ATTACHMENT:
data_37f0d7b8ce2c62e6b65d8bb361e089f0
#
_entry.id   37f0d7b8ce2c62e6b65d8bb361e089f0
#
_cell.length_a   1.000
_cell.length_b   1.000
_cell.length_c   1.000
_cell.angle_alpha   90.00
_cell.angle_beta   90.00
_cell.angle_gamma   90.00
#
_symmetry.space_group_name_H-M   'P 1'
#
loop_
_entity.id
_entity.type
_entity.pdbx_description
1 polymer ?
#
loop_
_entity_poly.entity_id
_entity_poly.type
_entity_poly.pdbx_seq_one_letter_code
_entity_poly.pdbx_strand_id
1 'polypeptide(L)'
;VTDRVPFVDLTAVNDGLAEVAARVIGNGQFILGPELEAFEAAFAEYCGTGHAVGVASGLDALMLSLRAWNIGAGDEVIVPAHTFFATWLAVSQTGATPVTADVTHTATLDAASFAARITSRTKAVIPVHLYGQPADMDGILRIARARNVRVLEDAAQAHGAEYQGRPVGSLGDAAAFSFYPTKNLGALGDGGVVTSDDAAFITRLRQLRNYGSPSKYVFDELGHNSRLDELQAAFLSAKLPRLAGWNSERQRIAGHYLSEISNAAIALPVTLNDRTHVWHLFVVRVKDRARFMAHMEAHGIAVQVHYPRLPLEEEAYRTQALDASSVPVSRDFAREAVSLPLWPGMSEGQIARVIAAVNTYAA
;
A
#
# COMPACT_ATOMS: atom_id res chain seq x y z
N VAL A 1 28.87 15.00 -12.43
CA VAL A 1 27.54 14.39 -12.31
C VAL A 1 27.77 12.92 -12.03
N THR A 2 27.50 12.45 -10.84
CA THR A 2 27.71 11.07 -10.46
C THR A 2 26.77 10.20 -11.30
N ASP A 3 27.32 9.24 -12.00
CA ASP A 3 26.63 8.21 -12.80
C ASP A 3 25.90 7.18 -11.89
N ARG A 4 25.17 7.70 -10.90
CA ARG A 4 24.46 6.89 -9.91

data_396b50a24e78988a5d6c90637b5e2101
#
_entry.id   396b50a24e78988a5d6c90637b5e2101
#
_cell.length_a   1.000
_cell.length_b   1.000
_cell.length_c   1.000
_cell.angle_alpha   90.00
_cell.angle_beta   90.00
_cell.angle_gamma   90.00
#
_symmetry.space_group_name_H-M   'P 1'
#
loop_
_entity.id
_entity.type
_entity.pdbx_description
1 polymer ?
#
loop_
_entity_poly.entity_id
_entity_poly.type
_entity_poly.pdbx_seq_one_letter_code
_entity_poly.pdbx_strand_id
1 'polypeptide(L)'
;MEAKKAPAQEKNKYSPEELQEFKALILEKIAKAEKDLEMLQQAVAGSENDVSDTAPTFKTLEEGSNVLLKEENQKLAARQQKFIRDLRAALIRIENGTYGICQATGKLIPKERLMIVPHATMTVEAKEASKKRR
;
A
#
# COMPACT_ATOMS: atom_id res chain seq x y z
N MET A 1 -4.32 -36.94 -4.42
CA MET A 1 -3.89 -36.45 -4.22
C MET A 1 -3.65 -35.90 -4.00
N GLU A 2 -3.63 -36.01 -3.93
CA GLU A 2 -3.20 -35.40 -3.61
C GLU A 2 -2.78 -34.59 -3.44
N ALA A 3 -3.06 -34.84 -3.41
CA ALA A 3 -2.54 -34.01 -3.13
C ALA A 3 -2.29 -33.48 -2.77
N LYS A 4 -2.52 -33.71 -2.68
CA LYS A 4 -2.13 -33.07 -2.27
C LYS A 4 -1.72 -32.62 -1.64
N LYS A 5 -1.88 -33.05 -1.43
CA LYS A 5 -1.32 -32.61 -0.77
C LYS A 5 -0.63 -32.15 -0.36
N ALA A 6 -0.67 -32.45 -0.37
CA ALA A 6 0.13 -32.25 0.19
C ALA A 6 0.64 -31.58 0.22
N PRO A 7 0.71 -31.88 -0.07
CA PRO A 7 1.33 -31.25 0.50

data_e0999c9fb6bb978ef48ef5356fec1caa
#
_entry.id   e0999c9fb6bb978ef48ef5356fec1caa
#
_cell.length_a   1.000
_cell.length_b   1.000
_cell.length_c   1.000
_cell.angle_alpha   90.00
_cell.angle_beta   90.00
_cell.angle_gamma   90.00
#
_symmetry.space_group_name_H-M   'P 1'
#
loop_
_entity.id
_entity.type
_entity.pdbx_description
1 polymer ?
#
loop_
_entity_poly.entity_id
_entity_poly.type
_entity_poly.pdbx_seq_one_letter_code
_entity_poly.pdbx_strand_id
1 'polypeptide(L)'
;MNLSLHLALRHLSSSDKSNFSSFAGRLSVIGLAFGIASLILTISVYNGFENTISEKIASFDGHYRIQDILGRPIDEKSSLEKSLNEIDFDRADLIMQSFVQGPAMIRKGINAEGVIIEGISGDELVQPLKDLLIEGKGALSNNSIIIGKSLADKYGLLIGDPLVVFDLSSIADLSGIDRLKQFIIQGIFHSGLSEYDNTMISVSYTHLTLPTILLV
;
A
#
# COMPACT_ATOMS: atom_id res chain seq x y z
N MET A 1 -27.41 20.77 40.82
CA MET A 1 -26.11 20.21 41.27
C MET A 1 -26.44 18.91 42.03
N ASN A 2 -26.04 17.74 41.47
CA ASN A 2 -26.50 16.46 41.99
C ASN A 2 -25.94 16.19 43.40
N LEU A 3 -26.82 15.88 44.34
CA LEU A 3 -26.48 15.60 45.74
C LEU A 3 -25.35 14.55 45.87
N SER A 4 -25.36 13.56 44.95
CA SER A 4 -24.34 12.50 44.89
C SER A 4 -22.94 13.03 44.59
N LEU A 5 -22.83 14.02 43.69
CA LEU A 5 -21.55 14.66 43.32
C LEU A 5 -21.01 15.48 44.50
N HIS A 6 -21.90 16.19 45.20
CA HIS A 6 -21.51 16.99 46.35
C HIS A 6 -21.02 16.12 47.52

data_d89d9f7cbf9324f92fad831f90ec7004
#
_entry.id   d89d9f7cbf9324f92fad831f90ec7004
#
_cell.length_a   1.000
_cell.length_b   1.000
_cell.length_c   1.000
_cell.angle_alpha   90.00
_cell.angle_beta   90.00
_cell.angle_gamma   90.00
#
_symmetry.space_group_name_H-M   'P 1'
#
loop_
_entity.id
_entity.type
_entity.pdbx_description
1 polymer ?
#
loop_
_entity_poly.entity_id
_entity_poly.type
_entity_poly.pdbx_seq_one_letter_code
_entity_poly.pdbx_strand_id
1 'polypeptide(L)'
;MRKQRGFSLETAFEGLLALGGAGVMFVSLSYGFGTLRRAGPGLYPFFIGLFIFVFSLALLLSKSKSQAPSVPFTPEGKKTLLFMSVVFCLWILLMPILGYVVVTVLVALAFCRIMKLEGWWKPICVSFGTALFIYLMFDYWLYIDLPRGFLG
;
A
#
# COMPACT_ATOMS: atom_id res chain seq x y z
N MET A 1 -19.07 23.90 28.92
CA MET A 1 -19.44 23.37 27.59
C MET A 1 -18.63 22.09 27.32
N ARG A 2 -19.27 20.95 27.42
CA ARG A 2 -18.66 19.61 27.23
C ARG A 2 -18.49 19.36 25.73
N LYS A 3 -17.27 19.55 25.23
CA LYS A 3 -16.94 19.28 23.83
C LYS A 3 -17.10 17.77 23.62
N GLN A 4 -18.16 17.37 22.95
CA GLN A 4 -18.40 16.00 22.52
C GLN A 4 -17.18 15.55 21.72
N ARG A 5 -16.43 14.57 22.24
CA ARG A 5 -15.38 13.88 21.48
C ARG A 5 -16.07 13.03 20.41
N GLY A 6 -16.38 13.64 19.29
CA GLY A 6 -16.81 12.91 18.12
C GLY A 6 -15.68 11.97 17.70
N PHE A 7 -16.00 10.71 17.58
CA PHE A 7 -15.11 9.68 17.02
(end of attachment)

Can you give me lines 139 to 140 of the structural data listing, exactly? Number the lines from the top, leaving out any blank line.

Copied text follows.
C HIS A 6 -21.02 16.12 47.52

data_d89d9f7cbf9324f92fad831f90ec7004